American Music Stage The ProducersBy McCall Doyle • Oct 19th, 2008 • Category: Reviews
Who doesn’t love The Producers? Well, ok, I guess those who easily offend probably aren’t too fond of it, or anything else Mel Brooks does. But if you’re a fan, you know the genius of this work. The movie was a hit in the 1960s, and when Mel Brooks created a musical in 2000 (starring the indomitable duo of Nathan Lane and Matthew Broderick), it was a Broadway smash that ran for six years.
American Music Stage is a non-profit professional theatre housed on the Annandale campus of Northern Virginia Community College. The space is wonderful, and they’ve made the most of it for this production with extravagant sets (Phil Charwood), spot on musical direction (Rosemary Dyer) and beautiful costumes (Shannon Martin).
The plot of The Producers is simple: a has-been Broadway director, Max Bialystock (Dino Coppa) teams up with accountant/wannabe producer Leo Bloom (Jack Stein) and decides to produce a guaranteed flop of a musical. This way they can request funding for a lavish show, let it close after a few days, and pocket the unspent proceeds. They find their winner in a show entitled “Springtime for Hitler”…yeah. Bound to tank, right? As they soon find out, not exactly.
Zipping along the route to producing the worst show known to man, they recruit a ditzy blonde bombshell Ulla + six other first names as their secretary/receptionist, Roger the terrible director and his “common law assistant”, Carmen, and of course, Franz Liebkind, the playwright of Springtime for Hitler.
Despite being an enjoyable performance, it was not without its problems. In a show that plays outrageous racism, anti-Semitism, and bawdiness for laughs, there can’t be wavering dedication to pushing the envelope.
Coppa and Stein never quite hit their strides as Max and Leo. Both were talented in their own right, singing adequately, but neither seemed to own their roles. There were missed opportunities to have the audiences in stitches with the brilliant material provided within the script. Coppa seemed muted last night, with only hints of the boisterous personality coming through at certain times. He had a few moments of pure gold in “Betrayed” and “Along Came Bialy.” Stein portrayed the role of the simpering pencil-pusher without really finding a voice. He is, however, a surprisingly agile dancer. His stand out scene came during “I Wanna Be a Producer.”
Both roles need to be larger than life. Regrettably, they seemed more comfortable as part of the talented company rather than as leading men.
They played nicely off each other, Ulla & Franz during smaller group scenes. One of the best moments of the entire show was during “Der Guten Tag Hop-Clop.”
There were a few sound design issues. Although everyone had body mics, the sound wasn’t balanced and the lead singers were barely audible during the group numbers. Some of the louder dialogue exchanges and physical comedy resulted in popping sounds and blasting through the speakers.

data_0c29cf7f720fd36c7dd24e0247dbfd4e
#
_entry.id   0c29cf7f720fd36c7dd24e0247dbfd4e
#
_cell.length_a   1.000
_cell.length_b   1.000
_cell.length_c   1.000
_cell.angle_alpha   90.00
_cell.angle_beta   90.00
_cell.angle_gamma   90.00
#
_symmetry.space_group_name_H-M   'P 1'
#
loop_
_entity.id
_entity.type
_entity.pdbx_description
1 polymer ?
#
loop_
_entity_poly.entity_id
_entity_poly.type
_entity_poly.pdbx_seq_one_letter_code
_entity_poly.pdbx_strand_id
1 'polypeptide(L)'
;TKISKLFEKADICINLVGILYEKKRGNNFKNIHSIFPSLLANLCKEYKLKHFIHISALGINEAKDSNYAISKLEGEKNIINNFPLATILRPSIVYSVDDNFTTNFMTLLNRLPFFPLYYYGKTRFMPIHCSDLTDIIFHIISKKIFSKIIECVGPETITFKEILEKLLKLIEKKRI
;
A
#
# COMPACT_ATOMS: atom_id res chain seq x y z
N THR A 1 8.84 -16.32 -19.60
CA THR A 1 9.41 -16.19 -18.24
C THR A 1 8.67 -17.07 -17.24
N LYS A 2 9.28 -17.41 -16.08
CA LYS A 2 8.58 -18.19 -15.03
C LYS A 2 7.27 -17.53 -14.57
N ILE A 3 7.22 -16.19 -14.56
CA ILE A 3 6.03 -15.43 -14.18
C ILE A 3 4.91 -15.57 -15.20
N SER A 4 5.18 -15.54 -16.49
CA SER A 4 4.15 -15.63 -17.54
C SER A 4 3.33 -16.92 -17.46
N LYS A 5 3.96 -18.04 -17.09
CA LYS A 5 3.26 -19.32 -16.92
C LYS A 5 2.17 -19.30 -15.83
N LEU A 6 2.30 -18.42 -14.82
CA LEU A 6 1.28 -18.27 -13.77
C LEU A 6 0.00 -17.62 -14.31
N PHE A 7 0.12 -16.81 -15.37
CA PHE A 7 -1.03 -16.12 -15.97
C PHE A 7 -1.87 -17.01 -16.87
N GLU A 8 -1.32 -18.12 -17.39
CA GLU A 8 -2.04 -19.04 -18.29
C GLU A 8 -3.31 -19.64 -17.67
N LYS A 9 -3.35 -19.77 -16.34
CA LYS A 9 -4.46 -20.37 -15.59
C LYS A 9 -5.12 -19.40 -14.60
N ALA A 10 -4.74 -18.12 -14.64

Ashley Edmiston was a welcome presence as Ulla. She played the voluptuous Swede with bubbly charm and graceful dancing, and channeled both siren Marilyn Monroe and the comedic ridiculousness of Barbara Jean from the sitcom Reba.
Standouts included Martin Bestimt as Roger and Tim King as Carmen. Their scenes were laugh out loud funny, and creative despite the temptation to become clichéd. Bestimt especially was a phenomenal vocalist. Tory Shaw as playwright Franz Liebkind was hilarious. He never broke from his dedication to the role, so sincere in his depiction as a Hitler loyalist that he became almost unbelievably funny.
All the performers in cameo roles gave 110%, but Lynn Simmons, Matthew S. Schwartz and Ivan Davila deserve special mention for their fantastic portrayals.
AMS did a lot of things right with this show. Their sets were simply awesome. From the structured Broadway theatre on stage right that came equipped with a light up marquee to the detailed backdrops, they continued to wow with full structures flown in (Max’s office, Leo’s accounting firm, a director’s mansion, and a full staircase set for the play within a play) and then little details like the pigeon coop and jail cell that were just as well executed as the rest.
The 14 piece orchestra was wonderful, handling the challenging and dynamic score easily. The conductor (Scott Richards) listened to the vocalists and followed them admirably, never allowing the musicians to overpower the performers.
Knowing that the dance aspect of the show was important, AMS enlisted seasoned choreographer Raynor van der Werwe, who in turn recruited dancers from ETAP, her local studio. The show’s ensemble handled movement well, but they left the true dancing to the trained dancers. Number after number, they thrilled the audience with their clever and intricate steps and gorgeous costumes, and gave the show an icing on top of an already decadent cake.
The ensemble was infused with animation and vitality, with enthusiastic vocals and tightly executed scenes. Even during set changes they moved like a well-oiled machine.
By and large, director Steve West has done a tremendous job with this complicated show. He’s been innovative, and has delivered a truly entertaining production. The only major flaw? The supporting players and ensemble were actually shining just a bit brighter than its stars.
Parking at the Annandale campus is a bit tricky. Remember to park in their Special Events area: at $1 per hour to park, it’s a bit steep but part of the agreement AMS has with their space. Tickets at $22 makes for an expensive but worthwhile evening at the theatre. Catch the final performances through October 26th. Further info can be found at AmericanMusicStage.com.
Reviewed October 17, 2008.
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